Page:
PSYC2014 EXAM 1 STUDY GUIDE
PSYC2014 EXAM 1 STUDY GUIDE PSYC2014
Popular in Cognitive Psychology
Popular in Psychlogy
This 30 page Study Guide was uploaded by Hannah Grassie on Friday February 20, 2015. The Study Guide belongs to PSYC2014 at George Washington University taught by Myeong-Ho Sohn in Spring2015. Since its upload, it has received 317 views. For similar materials see Cognitive Psychology in Psychlogy at George Washington University.
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Date Created: 02/20/15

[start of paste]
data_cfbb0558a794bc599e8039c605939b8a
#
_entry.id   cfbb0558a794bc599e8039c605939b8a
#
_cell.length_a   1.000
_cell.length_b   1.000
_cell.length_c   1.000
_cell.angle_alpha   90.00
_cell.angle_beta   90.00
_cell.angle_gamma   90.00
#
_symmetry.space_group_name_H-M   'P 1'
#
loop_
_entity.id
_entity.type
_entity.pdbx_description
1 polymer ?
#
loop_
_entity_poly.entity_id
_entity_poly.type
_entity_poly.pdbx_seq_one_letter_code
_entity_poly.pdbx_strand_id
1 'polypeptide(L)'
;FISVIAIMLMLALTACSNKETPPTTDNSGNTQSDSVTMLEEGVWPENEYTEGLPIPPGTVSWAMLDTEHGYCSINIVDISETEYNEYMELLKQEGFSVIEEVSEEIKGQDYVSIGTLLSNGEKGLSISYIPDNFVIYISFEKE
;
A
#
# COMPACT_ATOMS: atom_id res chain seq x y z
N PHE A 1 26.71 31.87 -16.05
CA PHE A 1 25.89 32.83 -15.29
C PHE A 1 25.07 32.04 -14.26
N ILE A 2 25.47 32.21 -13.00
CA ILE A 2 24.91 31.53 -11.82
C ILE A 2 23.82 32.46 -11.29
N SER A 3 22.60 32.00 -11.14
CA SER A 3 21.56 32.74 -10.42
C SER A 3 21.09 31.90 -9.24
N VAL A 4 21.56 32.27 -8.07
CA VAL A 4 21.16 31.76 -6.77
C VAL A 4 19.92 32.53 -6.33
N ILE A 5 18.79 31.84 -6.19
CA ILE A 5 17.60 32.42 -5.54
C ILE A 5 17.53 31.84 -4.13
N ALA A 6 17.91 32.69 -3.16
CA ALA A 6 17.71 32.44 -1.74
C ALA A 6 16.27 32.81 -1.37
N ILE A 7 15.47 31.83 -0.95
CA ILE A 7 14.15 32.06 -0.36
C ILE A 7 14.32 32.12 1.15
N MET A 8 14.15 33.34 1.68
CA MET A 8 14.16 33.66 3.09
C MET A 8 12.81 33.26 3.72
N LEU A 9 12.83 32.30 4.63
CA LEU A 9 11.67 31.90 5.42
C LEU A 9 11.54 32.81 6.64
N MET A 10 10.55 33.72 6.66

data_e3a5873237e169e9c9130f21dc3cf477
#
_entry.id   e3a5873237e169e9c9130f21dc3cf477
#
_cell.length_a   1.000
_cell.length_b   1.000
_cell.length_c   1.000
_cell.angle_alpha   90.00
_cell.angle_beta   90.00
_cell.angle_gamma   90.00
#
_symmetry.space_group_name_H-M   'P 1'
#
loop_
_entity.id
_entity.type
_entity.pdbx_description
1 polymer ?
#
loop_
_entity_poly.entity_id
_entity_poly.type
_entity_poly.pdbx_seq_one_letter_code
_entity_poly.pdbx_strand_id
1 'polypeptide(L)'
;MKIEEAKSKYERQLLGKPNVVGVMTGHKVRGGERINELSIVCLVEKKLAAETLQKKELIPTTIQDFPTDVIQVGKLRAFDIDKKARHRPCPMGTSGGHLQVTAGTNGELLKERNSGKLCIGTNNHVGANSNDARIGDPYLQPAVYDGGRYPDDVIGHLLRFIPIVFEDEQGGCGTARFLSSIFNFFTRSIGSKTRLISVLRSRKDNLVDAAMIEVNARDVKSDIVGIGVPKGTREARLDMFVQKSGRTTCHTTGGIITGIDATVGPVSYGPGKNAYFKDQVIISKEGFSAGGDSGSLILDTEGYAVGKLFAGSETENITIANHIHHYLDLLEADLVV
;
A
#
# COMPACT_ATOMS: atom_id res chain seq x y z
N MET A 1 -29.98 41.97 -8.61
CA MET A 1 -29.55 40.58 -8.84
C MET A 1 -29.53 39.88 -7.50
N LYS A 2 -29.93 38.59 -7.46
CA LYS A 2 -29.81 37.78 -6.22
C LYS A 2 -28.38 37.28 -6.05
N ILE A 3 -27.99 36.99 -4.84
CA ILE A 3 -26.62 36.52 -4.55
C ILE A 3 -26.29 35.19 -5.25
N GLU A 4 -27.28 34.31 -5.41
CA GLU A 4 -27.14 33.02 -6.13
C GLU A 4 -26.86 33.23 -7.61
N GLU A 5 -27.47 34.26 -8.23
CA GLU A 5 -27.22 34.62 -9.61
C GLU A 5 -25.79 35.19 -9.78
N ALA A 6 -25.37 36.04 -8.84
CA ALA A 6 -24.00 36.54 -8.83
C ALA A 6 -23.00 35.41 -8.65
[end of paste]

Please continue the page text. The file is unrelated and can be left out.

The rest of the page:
1 What is Cognitive Psychology What is cognitive psychology 0 The scientific study of cognition perception attention language memory basic aspects of human thinking What is cognition The process in which sensory input is o Transformed Sensory information must be transformed into an internal code that can be processed by our brain Demonstrated by the task in which you have to discern which circle is larger n Svmbolic distance effect 0 The greater the difference between internal representations of the stimuli the faster the response 0 If one circle is clearly bigger than the other then the response will be faster 0 Our internal processes not our sensory perception account for the judgments we make 0 Reduced Cognitive processes reduce our experiences to their crucial elements 100 is inputted but only 50 remains a Because of this memories of events are not perfect recordings Demonstrated by the task in which you select which penny is the correct one o Elaborated Recollections are not perfect duplications of what was originally experienced more like reconstructions that elaborate on a theme You recall information that is not physically provided Demonstrated by when you hear the word bacon although you only heard the word you will imagine the sight taste smell color size etc based on your past expe ences o Stored We save information in our memory either short or long term memory a memory involves mental operations that both store and retrieve information at appropriate times 0 Recovered Retrieving information from either long term or short term memory Depending on which memory we are retrieving from the way we do it is different 0 Used We use the information we have stored for n Prospective memory Anticipating what you need to remember memory for the future 0 Remembering you have an exam remembering about the present you forgot to buy a Language understanding 0 Use past experiences or knowledge of language to comprehend what people say to us a Reasoning Incorporate unmentioned or unknown information to come to conclusions we don t rely purely on the input Origins of Cognitive Psychology 0 Behaviorists suggested that to understand humans scientists must only look at their behavior not their mental processes ignored internal processes 0 But this hasn t stuck because cognitive psychology emphasizes information processinq analyzes the flow of events in internal and external processing to formalize and structure internal processing Shows how past experiences and knowledge influence and help us understand present events 0 Gestalt Psvcholoov o Studied how people s perception of the whole is derived from their perception of individual parts of components Seeks to understand how the components are organized together our experience of the whole is more than the summation of parts 0 Illusorv Contour Visual illusion where edged and lines are perceived when none are actually there Due to the tendency for people to apply Gestalt principles of continuation that complete lines and gaps o Contributed a tradition of experimentation to cognitive psychology 0 Human Factors Research 0 Concerned with helping people to perform tasks efficiently and safely while focusing on the limits of our mental capacities and how they constrain our actions 0 How to exploit people how to get the best out of them Ex how to design the best workspace to get the person to perform at their highest level 0 Human factors engineers design work environments to compensate for cognitive limitations so we can achieve our goals 0 Gave us a lot of data regarding what people can and can t do 0 Contributed a tradition of experimentation to cognitive psychology 0 Computer Simulation 0 This approach has been used to create models of thinking and gave cognitive psychology certain terms Memory capacity storage retrieval encoding decoding 0 Goal of computer simulation is to have a computer respond to a problem by producing an output that mirrors the behavior of a real person confronted with the same problem and from this cognitive theories can be developed 0 Programs are used to simulate how people understand language answer questions make decisions and learn 0 Two types of computer simulation models Serial processors n Demonstrate describe the sequential processing of information 0 Ex question is asked encoding the questions searching knowledge for relevant information producing a response a Help understand human memory and problem solving processes Parallel Distributed Processinq Neural Networks a Describes the simultaneous processing of information a Describes human information processing as a series of actions and decisions that are produced at the same time a Help understand human pattern recognition 0 Turing Test To pass the Turning Test the computer simulated human must resemble a human enough to fool the judges Eugene Goostman a chatterbox designed to resemble a 13year old Ukranian boy passed the Turing Test by convincing 30 ofjudges he was a real human boy 0 Coqnitive neuroscience o The scientific study of the relationship between brain structures neurological activity and cognitive function Famous example is the discovery of Broca s area 0 Three goals To discover how the brain contributes to cognitive activity To use neurological findings to test cognitive theories about how the mind works Finding cures treatments for debilitating neurological diseases 0 Cognitive neuroscience was combined with cognitive psychology to create the field of cognitive science that studies mental activity and intelligent behavior Study how people are able to intelligently interact with their environment Study how behavior reflects the way that people mentally represent and use knowledge to produce new behavior Phrenology o The study of different parts of the skull o The bumps on a skull can tell you about cognitive ability or emotional aspects Cognitive Psychology Research 0 Identify and examine processes that produce our thoughts and behaviors 0 Test theories and provide data needed to develop new theories 0 Typically researchers give participants and input then observe the output Research Methods in Cognitive Psychology Resbonse Accuracv 0 Measures if a participant responds correctly to a challenging situation in a specified period of time Vigilance task participants are asked to detect subtle changes in the movement of a clock s hand In Similar to the cognitive demands of aircraft controllers looking at radar screens Resbonse Latencv o Aka response time or reaction time 0 Measures the amount of time it takes a participant to make a response that is either correct or accepted 0 This time is filled with cognitive processes 0 Reflects the minimum amount of time needed to produce a correct or acceptable response 0 Often measured with mental arithmetic Min method look at problem 53 find the bigger number 5 count up from the bigger number 678 Produced Resoonse o The participant s actual response when they freely recall an event 0 Not concerned with accuracy or time o By analyzing the responses researchers can figure out what type of knowledge is used by the participants 0 Transfer of Training 0 Measures the ability to apply certain knowledge from one situation to another 0 Used when researchers want to discover the best method of presenting information 0 Typically there are two phases learning and test If the learning condition is well designed there will be a positive transfer of knowledge regardless of the test condition 2 The Brain and Cognition 22015 638 PM The mindbodv Droblem How the mind and body are related 0 Specifically how are the physical operations of a concrete substance the brain able to evoke mental experiences of thought Still no answer to this question 0 Trepanning 0 Ancient surgery in which holes are made in a person s skull to allow evil spirits to escape o Demonstrates the very old interest in the brain s influence on behavior The Neuron Specialized cells and their interconnections that communicate information both chemically and electrically 0 Typical adult brain consists of more than 10 billion neurons 0 Consists of three major parts 0 Cell body Processes and transmits information o Dendrites Fibers that conduct input to the cell body 0 m Conducts electrical activity from the cell body to other neurons through the synapse The synapse is a junction or gap that allows neurons to communicate 0 When an electrical signal is sent down the axon called the action potential the synapse fills with neurotransmitters Neurotransmitters are packets of chemicals 0 Once in the synaptic gap they either Allow an electrical impulse to occur on the other side of the gap In The signal can be transmitted by the cell of the next neuron or by the cells of a number of neurons that have been activated Prevent an electrical signal if the neuron doesn t have a receptor for the neurotransmitter After they have completed their job neurotransmitters break down into parts or are washed out of the synapse Deficits in neurotransmitters can lead to cognitive difficulties n Deficits in dopamine can lead to problems with muscle control 0 Hence why people with Parkinson s have lost 80 of the cells that produce dopamine Major Divisions of the brain 0 Hindbrain o In the bottom or ventral portion of the brain 0 Controls automatic processes that regulate basic lifesupport functions Breathing heart rate swallowing sleep cycles 0 Damage to the central area of the hindbrain can lead to coma or death 0 Cerebellum is an important area of the hindbrain Responsible for balance and coordination of voluntary movements Damage can make it difficult to coordinate movements like walking Alcohol impairs the cerebellum making ordinary tasks difficult Important role in highlevel cognitive tasks 0 Midbrain 0 Relay center for sensory information entering the brain such as vision and hearing 0 Fibers associated with voluntary movement are present in the midbrain o Damage to this area can cause problems in hearing seeing and motor control 0 Substantia nigra translated to black substance produces dopamine people with Parkinson s have low levels of dopamine in the basal ganglia and people with epilepsy often have damage to the substantia nigra due to too little dopamine Adequate levels of dopamine are critical for attention memory motivation problem solving and muscle control 0 Too much dopamine is associated with schizophrenia Forebrain o Surrounds the midbrain 0 Contains the cerebral cortex o Regulates higher mental processes and allows people to engage in complex learning memory thought reasoning and language 0 The cortex is the wrinkled outer portion Deep wrinkles are called sulci and allow for more surface area in the skull aka fissures n It is assumed Albert Enstein had less developed sulci making the neurons communicate better this could explain his intelligence Brain lateralization Different sides of the brain have different functions aka hemisphere a symmetry 0 Brain is divided into two halves called hemispheres and each hemisphere has different cognitive functions 0 The hemispheres are connected by collections of fibers called commisures the largest of which is the corpus callosum 0 When the cc is cut people experience a split or divided brain when one hemisphere has little knowledge of the signals the other is processing Keyring test is used for split brain patients 0 Right hemisphere 0 Controls left side of the body 0 Registers the sensations originating from the left side of the body 0 Understanding figurative language and metaphor understanding sarcasm 0 Visual spatial o Involved more in global processing If you have an H composed of numerous S s then the right hemisphere will identify the overall H shape 0 Left hemisbhere 0 Controls the right side of the body 0 Registers the sensations originating from the right side of the body 0 Conscious awareness basic language functions speech production grammatical analysis comprehension o Verbal logical processing 0 Focuses more on the element or local features If you have an H composed of numerous S s then the left hemisphere will identify the S s not the overall shape Brain localization 0 Different brain regions are specified for certain functions 0 Gail German anatomist and founder of phrenology proposed brain localization and believed the size of each area was in proportion to the amount of a specific ability a person possessed 0 Possible to identify areas by looking at bumps on the skull the larger the bump the bigger the brain area 0 The bumps on the brain are called gyri and the grooves are fissures The fissures divide the cortex into 4 sections lobes occipital parietal temporal and frontal Occipital lobe 0 Primary visual area 0 Visual pattern recognition Parietal lobes 0 One in each hemisphere 0 Register sensory experiences 0 Responsible for our ability to locate objects in space after being detected by the occipital lobe o Spatially based mathematical thinking 0 Temporal lobes 0 One in each hemisphere 0 Process sound language and longterm memories 0 Faceobject identification Frontal lobe 0 Strategic thinking social cognition shortterm memory language music production voluntary movements 0 Higherlevel cognitive functions Attention Memory Problem solving Communication Brain Plasticitv Brain s ability to be modified by experience Allows us to recover from injuries and other deficits Neurogenesis o The processes in which brain cells grow new connections Neuroimaging 0 Methods that reveal the structure and functioning of the brain examining the relationship between neurological activity and cognitive processes EEG electroencephalooraph o Oldest method 0 Electrodes placed on the scalp measure the electrical activity of the brain 0 EEG waves reflect the total electrical output of neurons near the electrodes EEG waves vary with the person s state of arousal o Often used to diagnose epilepsy tumors and physical damage to the brain 0 Used to identify Event Related Potentials ERPs Momentary changes in EEG signals that occur as a response to stimuli or thought 0 High temporal resolution but low spatial resolution 0 PET Positron Emission Tomooraphv o More precise in identifying which brain area is active but becoming less popular due to its invasive nature 0 Measures blood flow to regions of the brain Radioactive dose of glucose is injected into bloodstream As the glucose is processed by neurons it emits positron particles When the positrons interact with the electrons of the brain cells energy is released and this energy is detected when the brain is scanned 0 Very good spatial resolution better than fMRI but weak temporal resolution 0 Measures glucose consumption fMRI functional magnetic resonance imaging 0 When a brain region is active blood flow and oxygen increases The changing of oxygen content affects the blood s magnetic properties which affects the brain s magnetic signal BOLD blood oxygen level dependent O The increase in oxygen content allows for brain activity to be measured Different parts of the magnet respond differently depending on which part of the brain is active Just because an area is active during an fMRI doesn t mean it is responsible for whatever cognitive process is being studied More suitable for investigation of cognitive behavior that requires a longer time due to its weak temporal resolution Weak temporal resolution but high spatial rTMS Repetitive Transcranial Magnetic Stimulation O 0 Technique that disrupts or enhances brain activity Electrical activity to a brain area is influenced by magnets that are held over an area of the participant s head The magnetic pulses are repeated and can cause an increase or decrease in a specific brain area s activity and can identify its function 3 Attention 22015 638 PM What is attention 0 Attention is a set of cognitive processes that allow us to concentrate on certain aspects of our environment while ignoring other events 0 Paying attention Being aware of the contents of our consciousness and reacting to them Attention is limited 0 Attention is a limitedcapacity system and is only able to focus on a limited number of activities for a fixed period of time 0 Demonstrated by Mackworth Clock 0 Participants observe a clocklike face with a dot moving around the perimeter of the circle when the dot skips 2 seconds the participants are to respond 0 Found that as time increased accuracy decreased Because attentional resources are depleted Attention is selective 0 We must select relevant information to attend to and filter out other irrelevant events Preattentive processing 0 The ability to focus on a relevant event and exclude all else so quickly that the person may be unaware of all the stimuli that were excluded Demonstrated by the task in which there is a box filled with red squares and one red circle the circle pops out because it is unique and requires effortless processing that examines all features at once 0 Focused attentional processing 0 Using attention more deliberately in order to look at each object because Preattentive processing was not effective Demonstrated by the fact it takes longer to identify the red circle when the box includes objects that share more than one feature with the target Orientinq reflex 0 Reaction to any distinctive change in the environment and turn our attention to it 0 Ensure we pay attention to important stimuli and changes in our environment Rooting reflex o If you touch the cheek of a newborn it will turn in the direction of the touch WhereWhat Circuits 0 Process information about the spatial locations of objects where and allow us to name them what 0 Where circuit 0 Runs from visual cortex to the parietal lobe for visual stimuli 0 Runs from auditory cortex to parietal lobe for sound stimuli o Processed by superior pathway 0 What circuit 0 Runs from visual or auditory cortex to the temporal lobe o Allows memories to be activated to recognize objects 0 Processed by lower inferior pathway Habtua on When a stimulus is no longer novel it doesn t capture our attention 0 anymore Attentional Spotlight 0 Cognitive ability to focus in our attention to a specific stimulus 0 Attention can be moved and refocused Without moving our eyes 0 It takes time to shift attention from one thing to another Takes even longer if the target appears in an unexpected place 0 Attention has a limited range Hence why we don t pay as much attention to information in our periphery Demonstrated by Flanker task 0 Participants look at a string of 5 letters and focus on the central letter they push a button to indicate what the central letter is 0 Target letter or stimulus is flanked by distracters Span of apprehension the amount of information we can attend to without a lot of effort o Subitizing Ability to quickly capture the number of items without counUng We can perceive quantities without counting up to 4 objects a If there s less than 4 items we can use parallel processing but any more than 4 items we need to use serial processing Sensory Storage Aka sensoryinformation storage SIS 0 A buffer memory system that holds incoming information long enough for us to attend to it o Buffers our experience so we can focus on the important events 0 The different sensory systems have their own sensory buffer 0 Capacity how much information can the memory system hold 0 Sperling researched this by developing a research method in which participants are shown various numbers of letters and are asked to recall them Whole Report Technidue n Participants could accurately recall the items if there were less than 5 suggesting the sensory capacity is 5 however they indicated they saw more than they could recall 0 This suggests the reason people couldn t recall more than 4 or 5 items is because the information was leaving their memory faster than they could recall Partial Report Technidue a To test the hypothesis about information leaving the memory he developed a task in which he indicated which row of letters should be recalled a Results show that as the number of items increases so does the amount the participant can recaH Suggesting there is no limit to capacity rather the limiting factor is how quickly they can report the experience 0 Duration and fordettinq 0 Duration of sensory storage is brief 0 As duration increases so does likelihood of forgetting o Masking Occurs when one event interferes with the memory of another and displaces the memory events hide or remove previous events from memory 0 Coding o Precateoorical storage Sensory storage hold information in an unanalyzed way the information is in its basic sensory form Incoming stimuli have not been categorized yet and once they have they re no longer in the buffer Attentional processing 0 After an event is captured by the sensory storage it is processed by the attentional system 0 More information enters the attentional system than can be processed some makes it through the filter and is attended to 0 We attend to certain information based on physical features or content or both Physical features Early Selection 0 Physical characteristics are attended to early and content information is filtered out 0 Cocktailparty phenomenon o Amid noisy environments with multiple conversations occurring people can recognize and thus attend to their own name 0 Shadowing 0 Research method developed by E C Cherry 0 Participants repeat the message they hear in one ear channel while ignoring the message they hear in the other ear 0 Typically the listener only notices physical changes in the message they are supposed to be ignoring like when the gender of the message changes Dichotic Listening 0 Participants wear special headphones and hear two different messages in each ear 0 By studying what they pick up on researchers gain insight into early and late selection Content features Late Selection 0 Humans are capable of attending to lowlevel features of messages as well as highlevel conceptual features 0 Important messages our names help angry expressions are permanently set to be important so we attend to them 0 Late selection theory 0 Even unattended messages enter our sensory storage 0 It is only filtered out late in the process if the information is not relevant o Corteen and Wood demonstrated the early selection filter can be overruled by the late selection of relevant events They conditioned a neutral word desk chair with an emotionally charged image by administering a mild shock The words that were supposed to be unattended still evoked a galvanic skin response this supports the late selection theory Automatic Processes 0 Those that are not consciously controlled 0 Can be wired in or a learned combination of reactions 0 Demonstrated by the Strooo effect 0 Automatic response is to read the word not name the color 0 Occurs rapidly and doesn t require a lot of attentional resources 0 Generally occurs without us being aware of it Controlled Processes 0 Available to conscious understanding 0 Those that are deliberately attended to Demanding of cognitive resources 0 Closed skill o Learner s intention is to precisely duplicate the behavior under multiple predictable circumstances Ex typing 0 Open skill 0 applied in unpredictable circumstances and the person must commit attentional resources to compensate for the unpredictable nature of the environment Ex playing an unfamiliar guitar snowboarding on different terrain Mindlessness 0 Performing activities without evaluating or thinking about what we re doing Generic Error Modeling Svstem GEMS Accidents are the result of two types of situations 0 When automatic processes are not interrupted and taken over by conscious processes when they should be 0 When there is an unusual or unpredicted interaction between automatic and controlled processes Capacity theory of attention 0 Our ability to focus attention varies with the number and complexity of the tasks and how mentally energized we are at the time Attentional blink The moment when you shift your attentional focus and are unable to attend fully to a new target 0 If a second target occurs quickly after the first one people will probably miss it due to the blink Repetition blindness Decrease in the ability to perceive repeated stimuli during a rapid serial presentation of items 0 If letters are flashed at you quickly and the letter B is flashed twice you may only remember seeing one B Chanqe blindness When there is a subtle change in the stimulus two identical pictures with one small difference and you can t recognize the difference Inattentional blindness Attentional spotlight causes people to miss entire events 0 Ex using your phone while driving and not seeing the stop sign Neuropsychology of attention 0 Simultanaonosia o Aka Balint s syndrome 0 Difficulty in recognizing two or more objects at the same time 0 Cannot see to the left or right of where they re attending 0 Difficulty with object based attention Hemispheric neglect 0 People are unable to focus attention on a portion of their visual field 0 As if they re blind to one half of what they should be able to see 0 Vision is fine just their attentional system is impaired 0 Associated with damage to the parietal cortex 0 Attention Deficit Hyperactive Disorder 0 Difficulty of inhibition can t filter out irrelevant information 0 Low concentration of dopamine in the basal ganglia 0 Symptoms Distractibility inattentiveness restlessness difficulty in selfcontrol Parkinson s o Degenerative disease that involves tremors when muscles are relaxed and attentional difficulties in advanced stages 0 Associated with deficits in dopamine and impairment in the substantia nigra 0 Symptoms typically manifest when the patient employs cognitive resources 4 Pattern Recognition Pattern Recoqnition 0 People use fragments of sensory stimulation to identify experiences 0 Sensory memory and attention make pattern recognition possible Perception Becoming aware of a stimulus or event through our senses BottomUp processinq 0 We extract basic elements from a stimulus in order to identify the whole stimulus 0 Based on sensory data as it is received by the person Toodown processing 0 Use of knowledge in longterm memory to analyze incoming information to identify the stimulus 0 Use of expectations context interpretations biases 0 Our expectations of what we will see based on prior experience or context influence what we perceive Pointillism Art composed of millions of tiny dots that observers are unaware of and they just perceive the whole image The principle of Pradnanz 0 Our perception of a stimulus will be organized into as cohesive a figure as possible symmetry simplicity closed and regular 0 Bottomup Gestaltism o the idea that we perceive the form or configuration of things before we understand the parts 0 Bottomup Six principleslaws of automatic perceptual grouping 0 Law of Proximitv Elements that are close together will be perceived as a coherent group and will be seen as distinct from items that are far from them 0 Law of Similaritv Elements that look similar will be perceived as part of the same group Similarity based on size brightness color shape or orientation 0 Law of Closure We tend to enclose spaces by completing a contour and ignoring caps in a picture filling in the spaces Illusory Contours n We perceive an enclosed form even if its not there 0 Law of Common Fate If objects are moving in the same direction and at the same speed we will perceive them as a group with a common destiny 0 Law of Svmmetrv Symmetrical images are perceived as belonging together Even if a figure is disorganized people find symmetry in it 0 Law of Good Continuation People tend to connect elements in a way that makes them seem continuous or flowing in a particular direction Bottom Up Processing Theories we recognize patterns based on their individual basic perceptual characteristics Distinctive Features Theory 0 Stimuli are composed of distinctive and separable components features 0 Distinctive features allow us to tell objects apart Ex The letter A is composed of distinctive features such as two diagonal lines and a horizontal line connecting them 0 The theory says we identify objects pattern recognition by examining the presence or absence or critical distinct features almost as if there s a checklist of features for each object Thus objects that share features are harder to discern 0 Global features To identify an object we first look at global overall largescale features n Ex The H composed of multiple small 5 letters we first perceive the overall big picture letter H before the smaller 5 letters 0 Local features Aka low level features The smaller components that make up the bigpicture that we observe after the global features a Ex the small letters 5 that are arranged to look like a large H Recoqnition bv Components Theorv 0 3D pattern recognition is completed by identifying and recognizing the stimulus basic 3D features called 9 There are 36 possible geons like an alphabet Geons are the basic building block for identifying 3D objects 0 The geons can be rotated or presented in any configuration and by comparing it to information in our longterm memory we can identify the object We identify the geons based on the outline and the resulting impression on our retina TemplateMatching Theorv 0 Once we experience an object we store literal copies almost like photocopies of the object along with a name for it 0 Once we experience a new instance of this object we match it to the copy we have stored and are able to identify it o This theory is considered impractical though because we have experienced so many objects we could not possible have stored copies of each of them Additionally it doesn t explain how we recognize unfamiliar objects 0 Prototype Theorv 0 Prototype the average or typical instance of the numerous variations of an object 0 Pattern recognition occurs when the experience of an object is matched to or overlaps with the stored average experience of this object prototype Requires less cognitive resources because it does not require an exact match and also does not require storing every possible experience of the object 0 Many prototype studies have ecological validity They use stimuli that are experienced in the real world TopDown Processing our perception of objects is influenced by our expectations 0 Speech Understanding o Humans need a basic understanding of context to adequately comprehend language 0 Pure word deafness As a result of neurological damage people can hear words but only identify them as sounds not as language a Ex they can hear the word hello but cannot tell if it is a word with meaning or just a sound WordSuperiority Effect 0 People can identify and recognize letters better when they are embedded in a part of real words As opposed to if they re embedded in a random string of letters Ex CBOIGT vs COG BIT n We can say each letter aloud faster and with more ease in the second example 0 Demonstrates impact of topdown processing on reading because if we have knowledge of the word whole it s easier to identify the letters parts Because when we are presented with the word we have two sources of information the knowledge of the word and its spelling AND the presence of the letter We actually don t need to be able to recognize all individual letters and can read words even when some are missing or masked cxgnxtxve psxchxlxgx Face Recoqnition Recognizing faces is the most important and frequent pattern recognition 0 Research on new borns suggests we can recognize faces very early in life because babies will mimic adults facial features 0 Suggests there are innate biological mechanisms to recognize faces Fusiform ovrus located in the medial temporal occipital lobe n There s a connection between the amygdala and the fusiform gyrus suggesting emotional aspects to face recognition Facial Prototypes 0 We have developed expectations for what a face should look like based on averages of all the faces we ve seen eyes nose mouth and in that order 0 Typically we recognize faces holistically but when they are rotated we identify faces based on individual features does it have a nose mouth eyes and as a result often can t tell if the face is distorted until it is rightside up The Thatcher Illusion inversion effect 0 Crossrace effect 0 We have difficulty recognizing faces of people from a different race Because we have more experience with people of our own race we develop expectations of what a face should look like and when an object violates that expectation it is harder to recognize a Suggests topdown process 0 Composite effect 0 If you morph faces together it will be very hard to tell what 2 people have been morphed because we cannot identify individual revealing features Neuropsychology of Face Recognition Prosooaonosia face blindness 0 Patients cannot recognize familiar faces but may be able to do so by features like voice or hair color 0 Not the result of visual intellectual or memory difficulty rather due to an impairment in the fusiform gyrus Schizophrenia o Considered to be caused by too much dopamine 0 People who suffer from schizophrenia have symptoms such as abnormal perceptions moods and expressions as well as difficulty in face recognition 0 Study revealed participants with schizophrenia who had difficulty remembering faces also had smaller fusiform gyrus Autism 0 Spectrum disorder involving social and communication deficits o Autistic children do not attend to facial features as much as nonautistic children and often have difficulty distinguishing between 2 similar faces 0 They attend to the mouth more than the eyes opposite of nonautistic children 5 ShortTerm and Working Memory 22015 638 PM Learning 0 Permanent change in behaviorunderstanding as a result of experience Memory 0 The mechanism that allows us to retain and retrieve information o Shortterm memory contains current and momentary thoughts and perceptions reflects conscious awareness o The mechanisms that underlie this process are called Working Memory and it also communicates with longterm memory Long term memorv stores information and helps us understand new information and is lifelong Short Term Memory 0 Capacity also called memory span 0 Typical adult brain can hold approximately 7 items in STM 59 Capacity increases with age peaks in young adulthood and declines with old age 0 Demonstrated by Ebbinghaus as the number of items increases so does the time needed to recall them perfectly o Chunking increases capacity Instead of encoding items as independent you group them together and can remember them more easily Chunk items that fit together as a pattern and are distinct from items surrounding it Shows the STM overlaps and depends on long term memory because the chunks need to be meaningful based on prior knowledge stored in LTM Duration 0 Demonstrated by Brown Peterson task 3 letters and a 3digit number VZN 780 participants are exposed to the stimuli then count backwards by 35 from the number for varying lengths of time n Ex 777 774 771 continue until buzzer sounds o This research shows duration of STM is approximately 18 seconds in the absence of rehearsal Rehearsal used to keep information active in STM o The number of items that can be held in STM decreases with time Forgetting o Interference Rehearsal The more items or chunks in STM the easier it is for the person to get confused between items Proactive interference n Something that you have already learned interferes with your ability to recall more recent events 0 Ex learning the beginning words of a sequence makes it harder to recall the middle Retroactive interference a Current information makes it harder to recall previous events or information 0 Ex remembering the words at the end of a sequence makes it harder to recall the middle 0 The act of paying attention actively processing information 0 Maintenance rehearsal Repeating an item over and over Maintains items in STM o Elaborative rehearsal Retrieval Creating thinking of meaningful relationships among items to be learned and connecting them to prior knowledge Results in longterm recall 0 The Sternberq Task determined how we retrieve information from STM Participants are given a memory setquot that has up to 7 items each presented rapidly one at a time dog ball school phone water computer wallet After a probe is presented and the participant must determine whether the probe was in the original memory set dog a If it was dog this probe is called the target if it wasn t cat the probe is called foil 0 Serial exhaustive search When presented with a question we search every item in our STM entirely and do not stop even when we find the item The time it takes to search for an item that was in the memory set target is equal to the time it takes to search for an item that was not in the memory set foil On average we search our STM for 40ms per item however Parkinson s patients take longer per item 0 The Serial Position Effect Items at the beginning and end of a list are more likely to be remembered than the items in the middle I Demonstrated by a U shaped curve Primacv effect a The early items on a list are remembered better than the middle items a Reflects more rehearsal and attention to items 0 The ability to rehearse is critical to the U shaped curve In Early items are only effected by retroactive interference Recencv effect a The last items on the list are remembered better than the middle items 0 Because the last items are newly placed in STM making them immediately available a Late items are only effected by proactive interference Modalitv effect a Different recall pattern if the stimulus is visual or auditory o More difficulty recalling last few items if they were presented visually List length n The more items a memory set contains the more profound the recency effect Getting Around the Serial Position Effect a Make items more distinct and thus more memorable I Find a way to connect the items you are trying to remember Working Memory a limited capacity system that allows us to store and manipulate information temporarily Phonolooical IOOD o Subsystem of working memory that is responsible for the temporary storage of verbal or phonological items 0 Phonolooical Store Stores a phonological representation of the stimulus Associated with activity in left parietal region 0 Articulatory Control Process refreshes and maintains the information in the phonological store like maintenance rehearsal 2 second cycle Associated with activity in the prefrontal cortex 0 Phonolooical confusion Two items that are similar phonologically will be harder to remember Visuosbatial sketchpad o Subsystem of WM that stores visual information 0 Visual cache Stores visual information from perceptual experience and contains information about the experience Ventrolateral prefrontal cortex 0 Inner scribe Refreshes information stored in visual cache Stores spatial information related to bodily movement Dorsolateral median prefrontal cortex Episodic Buffer o Organizes events stored in phonological loop and visuospatial sketchpad into coherent timebased sequences 0 Keeps track of episodes Thus it is important for remembering the order of items 0 Accounts for how people remember lists of unrelated words 0 The Central Executive 0 Coordinates the activities of the visuospatial sketchpad phonological loop and episodic buffer also communicates with LTM via the episodic buffer 0 A control system that guides attention and allocates resources to maximize performance 0 Demonstrated by the Paced Auditory Serial Addition Task PASAT Participants add consecutive numbers 0 Working memory and emotion Stressful or upsetting experiences consume working memory resources The greater the amount of distress the greater demands on WM and poorer performance on WM tasks Attentional capture hypothesis Emotional stimui capture our attention and tell us they are important in ways that nonemotiona stimui do not Negative moods diminish working memory